23 Mar 2017

MOD estate under fire

The management of the MOD estate has come under fire from the Public Accounts Committee in a new report.

A committee report highlights service families continuing to face uncertainty over accommodation and costs, and the maintenance of such a large estate (comprising 1.8% of UK land mass), as the challenges faced by the MOD.

The Committee has concluded that the Ministry of Defence must address many complex and interconnected decisions around the future of its estate, stating that: “there will be continuing risks to both military capability and value for money” until the Department resolves these challenges.

While the Committee acknowledges the Department’s new estate strategy is “a significant step forward”, it also concludes that there is much to be done to overcome decades of under-investment.

A Committee report last year found that service families were being badly let down over maintenance and upkeep, the new report has concluded that this has been improved, although it also notes that Service Families “are still unclear as to what service levels they can expect and continue to face uncertainty around the future provision of accommodation and its costs”.

With the estate strategy “dependent on reconciling different, and in some cases conflicting, pressures”, such as the need to achieve a Government target of £1Bn of disposal receipts before April 2021, release land for 55,000 homes by 2020, and delivering an estate which both meets military capability requirements and provides decent accommodation, the Committee has found that the Department’s model for managing the estate is still not fit for purpose, jeopardising the success of its long-term plans.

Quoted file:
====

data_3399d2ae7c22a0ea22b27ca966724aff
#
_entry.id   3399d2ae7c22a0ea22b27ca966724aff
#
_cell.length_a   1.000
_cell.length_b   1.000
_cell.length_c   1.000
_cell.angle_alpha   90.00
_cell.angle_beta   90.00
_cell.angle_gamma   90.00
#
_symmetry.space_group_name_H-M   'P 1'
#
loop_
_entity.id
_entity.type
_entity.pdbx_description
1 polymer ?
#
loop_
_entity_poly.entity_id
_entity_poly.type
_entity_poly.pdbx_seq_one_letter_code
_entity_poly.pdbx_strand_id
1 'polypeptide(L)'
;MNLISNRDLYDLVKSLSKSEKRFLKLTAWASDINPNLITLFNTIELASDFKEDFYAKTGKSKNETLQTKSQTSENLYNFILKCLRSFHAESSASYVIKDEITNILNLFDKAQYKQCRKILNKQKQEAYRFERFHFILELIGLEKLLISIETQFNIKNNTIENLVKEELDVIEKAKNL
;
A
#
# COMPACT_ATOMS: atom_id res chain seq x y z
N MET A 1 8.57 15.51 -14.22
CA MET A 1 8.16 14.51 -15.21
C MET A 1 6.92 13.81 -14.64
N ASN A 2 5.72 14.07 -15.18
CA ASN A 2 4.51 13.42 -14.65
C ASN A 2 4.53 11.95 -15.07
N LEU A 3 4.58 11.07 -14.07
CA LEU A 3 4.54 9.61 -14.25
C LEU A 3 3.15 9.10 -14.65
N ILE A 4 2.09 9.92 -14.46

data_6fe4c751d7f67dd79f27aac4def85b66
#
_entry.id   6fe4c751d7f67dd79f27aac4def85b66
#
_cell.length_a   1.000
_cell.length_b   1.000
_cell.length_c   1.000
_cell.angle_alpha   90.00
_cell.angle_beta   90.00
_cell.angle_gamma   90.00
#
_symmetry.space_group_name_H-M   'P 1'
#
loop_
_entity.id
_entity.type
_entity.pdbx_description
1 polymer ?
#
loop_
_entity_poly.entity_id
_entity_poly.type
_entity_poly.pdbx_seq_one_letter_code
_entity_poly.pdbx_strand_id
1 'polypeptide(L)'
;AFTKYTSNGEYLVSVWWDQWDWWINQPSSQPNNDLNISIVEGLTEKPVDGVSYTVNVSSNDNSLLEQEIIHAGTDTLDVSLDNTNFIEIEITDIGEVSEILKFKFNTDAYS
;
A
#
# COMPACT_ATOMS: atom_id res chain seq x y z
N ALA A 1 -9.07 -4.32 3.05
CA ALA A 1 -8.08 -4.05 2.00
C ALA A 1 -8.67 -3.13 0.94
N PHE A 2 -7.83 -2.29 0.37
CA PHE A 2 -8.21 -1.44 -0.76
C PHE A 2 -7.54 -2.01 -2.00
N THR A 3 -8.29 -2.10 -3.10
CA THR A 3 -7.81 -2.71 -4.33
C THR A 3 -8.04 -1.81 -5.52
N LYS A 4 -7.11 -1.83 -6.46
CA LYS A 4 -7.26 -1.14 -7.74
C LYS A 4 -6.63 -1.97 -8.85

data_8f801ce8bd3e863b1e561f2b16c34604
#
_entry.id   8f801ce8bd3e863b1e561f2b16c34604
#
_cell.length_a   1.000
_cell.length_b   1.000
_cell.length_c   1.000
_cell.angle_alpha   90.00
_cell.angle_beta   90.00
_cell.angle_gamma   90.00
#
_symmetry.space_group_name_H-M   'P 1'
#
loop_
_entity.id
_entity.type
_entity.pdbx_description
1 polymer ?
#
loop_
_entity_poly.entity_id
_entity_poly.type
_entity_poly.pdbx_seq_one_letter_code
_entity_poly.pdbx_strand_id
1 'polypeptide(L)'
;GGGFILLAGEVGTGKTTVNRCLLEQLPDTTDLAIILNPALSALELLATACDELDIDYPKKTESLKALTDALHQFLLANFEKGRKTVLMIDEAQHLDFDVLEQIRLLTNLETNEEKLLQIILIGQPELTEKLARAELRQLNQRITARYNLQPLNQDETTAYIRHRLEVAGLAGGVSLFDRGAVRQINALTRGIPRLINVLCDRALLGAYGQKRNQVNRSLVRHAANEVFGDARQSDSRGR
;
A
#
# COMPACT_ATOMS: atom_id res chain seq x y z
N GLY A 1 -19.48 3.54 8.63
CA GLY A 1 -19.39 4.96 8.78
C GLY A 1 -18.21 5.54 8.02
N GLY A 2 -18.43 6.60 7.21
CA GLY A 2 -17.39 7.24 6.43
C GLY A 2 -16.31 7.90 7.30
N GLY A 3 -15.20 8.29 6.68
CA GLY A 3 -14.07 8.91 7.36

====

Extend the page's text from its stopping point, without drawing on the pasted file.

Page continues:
The MOD is currently reviewing the model and possible restructuring of Defence Infrastructure Organisation (DIO) to operate more effectively, and the Committee notes that continued instability around estate management is bad for morale and retention in DIO.

Meg Hillier MP, Chair of the PAC, said: “Government has set challenging targets for the MoD to reshape its estate.

“The Department now has a strategy for tackling these but serious questions remain as to whether, in fact, that strategy is deliverable and the estate can be managed effectively in the years ahead.

“It is dismaying that there continues to be such instability in the Department’s estate management model and we will expect it to set out the findings of its current review as a matter of urgency.

“The Department intends the Defence Infrastructure Organisation to serve as an expert estate manager but it can only do so if fundamental weaknesses in its operation are addressed swiftly.

“Even if the Department hits its targets for disposing of land, the overall condition of the estate has been declining for years and it faces projected unfunded estate costs running to billions.

“Meeting these will be a significant ongoing challenge which poses risks both to defence capability and the quality of accommodation available to Forces personnel and their families.

“There are critical negotiations to come on accommodation and it is vital the Department communicates clearly with families about what they can expect and the likely implications of any changes behind the scenes.”

 

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